I have been many years in the Israeli wine industry and been in many vineyards, but I had never been in Dabouki vineyard. Until now that is. I recently drove up to Givat Nili, to see one of the few vineyards still growing Dabouki. It is a big vineyard with all sorts, but when I arrived in the area of the Dabouki vines, I had the feeling as though I was peering into history. I felt like saying: “Ah, Dr. Dabouki I presume!”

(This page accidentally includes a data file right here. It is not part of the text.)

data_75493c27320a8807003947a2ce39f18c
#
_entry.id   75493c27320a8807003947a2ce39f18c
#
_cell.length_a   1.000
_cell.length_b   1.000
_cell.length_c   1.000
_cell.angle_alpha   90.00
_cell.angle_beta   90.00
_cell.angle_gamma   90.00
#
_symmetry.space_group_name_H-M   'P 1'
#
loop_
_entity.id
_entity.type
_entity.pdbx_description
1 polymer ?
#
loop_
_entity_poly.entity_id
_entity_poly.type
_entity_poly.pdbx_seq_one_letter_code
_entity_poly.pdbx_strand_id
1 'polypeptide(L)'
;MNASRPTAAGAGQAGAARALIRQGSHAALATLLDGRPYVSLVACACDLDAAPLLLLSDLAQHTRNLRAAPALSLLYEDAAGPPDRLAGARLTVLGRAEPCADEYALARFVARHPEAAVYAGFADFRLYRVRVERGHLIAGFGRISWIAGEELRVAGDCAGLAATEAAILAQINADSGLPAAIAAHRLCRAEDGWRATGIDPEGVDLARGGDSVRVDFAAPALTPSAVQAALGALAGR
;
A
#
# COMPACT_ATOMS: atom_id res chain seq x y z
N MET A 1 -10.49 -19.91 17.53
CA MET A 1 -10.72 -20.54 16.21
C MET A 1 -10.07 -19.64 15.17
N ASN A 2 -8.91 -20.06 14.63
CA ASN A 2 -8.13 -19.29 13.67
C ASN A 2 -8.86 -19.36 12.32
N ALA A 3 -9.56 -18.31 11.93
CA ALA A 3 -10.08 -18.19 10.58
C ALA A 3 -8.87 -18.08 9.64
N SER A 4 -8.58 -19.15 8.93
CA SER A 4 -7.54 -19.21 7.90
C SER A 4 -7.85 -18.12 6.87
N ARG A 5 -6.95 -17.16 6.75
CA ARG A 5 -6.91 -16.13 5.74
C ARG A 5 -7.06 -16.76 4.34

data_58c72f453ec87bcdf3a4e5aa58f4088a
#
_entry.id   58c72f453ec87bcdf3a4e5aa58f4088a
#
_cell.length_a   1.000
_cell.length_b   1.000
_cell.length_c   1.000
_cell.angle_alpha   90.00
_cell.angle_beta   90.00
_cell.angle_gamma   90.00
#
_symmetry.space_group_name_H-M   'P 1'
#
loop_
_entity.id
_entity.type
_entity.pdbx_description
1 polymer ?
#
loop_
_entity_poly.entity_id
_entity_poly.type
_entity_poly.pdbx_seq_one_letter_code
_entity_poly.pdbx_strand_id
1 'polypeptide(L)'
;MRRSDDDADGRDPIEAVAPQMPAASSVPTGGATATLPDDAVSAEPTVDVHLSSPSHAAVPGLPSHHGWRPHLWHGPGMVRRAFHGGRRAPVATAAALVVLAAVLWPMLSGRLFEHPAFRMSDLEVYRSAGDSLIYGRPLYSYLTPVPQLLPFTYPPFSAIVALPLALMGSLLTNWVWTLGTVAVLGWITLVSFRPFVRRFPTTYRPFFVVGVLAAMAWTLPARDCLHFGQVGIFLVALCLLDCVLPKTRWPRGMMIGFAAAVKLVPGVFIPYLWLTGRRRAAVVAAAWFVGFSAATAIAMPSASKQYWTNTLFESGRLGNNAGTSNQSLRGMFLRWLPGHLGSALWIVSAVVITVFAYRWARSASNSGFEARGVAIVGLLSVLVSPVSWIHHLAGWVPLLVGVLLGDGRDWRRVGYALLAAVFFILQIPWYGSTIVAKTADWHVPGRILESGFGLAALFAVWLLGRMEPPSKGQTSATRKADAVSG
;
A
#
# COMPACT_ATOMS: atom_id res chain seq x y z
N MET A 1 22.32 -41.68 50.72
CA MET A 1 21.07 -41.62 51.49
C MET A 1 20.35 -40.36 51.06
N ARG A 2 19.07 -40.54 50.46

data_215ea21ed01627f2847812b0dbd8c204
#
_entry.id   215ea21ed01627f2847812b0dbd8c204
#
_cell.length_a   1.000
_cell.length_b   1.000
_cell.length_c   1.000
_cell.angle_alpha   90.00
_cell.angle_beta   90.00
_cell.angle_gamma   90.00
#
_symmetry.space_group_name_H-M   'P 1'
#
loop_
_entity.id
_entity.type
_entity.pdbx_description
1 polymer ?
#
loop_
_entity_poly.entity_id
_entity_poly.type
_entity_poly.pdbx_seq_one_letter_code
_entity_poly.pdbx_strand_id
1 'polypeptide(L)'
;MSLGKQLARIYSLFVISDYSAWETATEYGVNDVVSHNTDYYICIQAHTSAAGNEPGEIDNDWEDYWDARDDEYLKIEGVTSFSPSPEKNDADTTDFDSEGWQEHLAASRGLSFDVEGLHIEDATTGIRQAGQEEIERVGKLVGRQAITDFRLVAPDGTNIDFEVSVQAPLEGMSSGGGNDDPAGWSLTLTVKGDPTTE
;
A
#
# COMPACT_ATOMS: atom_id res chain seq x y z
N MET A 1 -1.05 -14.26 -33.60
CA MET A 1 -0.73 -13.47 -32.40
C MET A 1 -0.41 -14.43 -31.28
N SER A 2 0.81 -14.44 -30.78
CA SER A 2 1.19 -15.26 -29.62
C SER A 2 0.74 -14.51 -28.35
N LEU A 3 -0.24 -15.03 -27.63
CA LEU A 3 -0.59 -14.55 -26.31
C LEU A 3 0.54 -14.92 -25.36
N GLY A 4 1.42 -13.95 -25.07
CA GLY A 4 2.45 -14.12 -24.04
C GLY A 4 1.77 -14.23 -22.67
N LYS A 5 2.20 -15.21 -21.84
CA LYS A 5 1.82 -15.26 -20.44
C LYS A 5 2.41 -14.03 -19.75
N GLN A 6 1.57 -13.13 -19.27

I was confronted by 50year old vines, flailing in all directions, with thick gnarled trunks and arms waving in grotesque shapes. Each vine had its own shape and personality, as if screaming about its own individuality. You go to Cyprus and 100 year vineyards are here, there, and everywhere. In Israel, I don’t think I have seen a fifty year old vineyard before. I had the feeling I was entering a vine museum. It was as though I was seeking remains of something that once flourished, but now is a rarity. The vines did not look that healthy. They in fact appeared to all intents and purposes to be dead. If I brush too hard by a branch and it would snap like dead dry wood.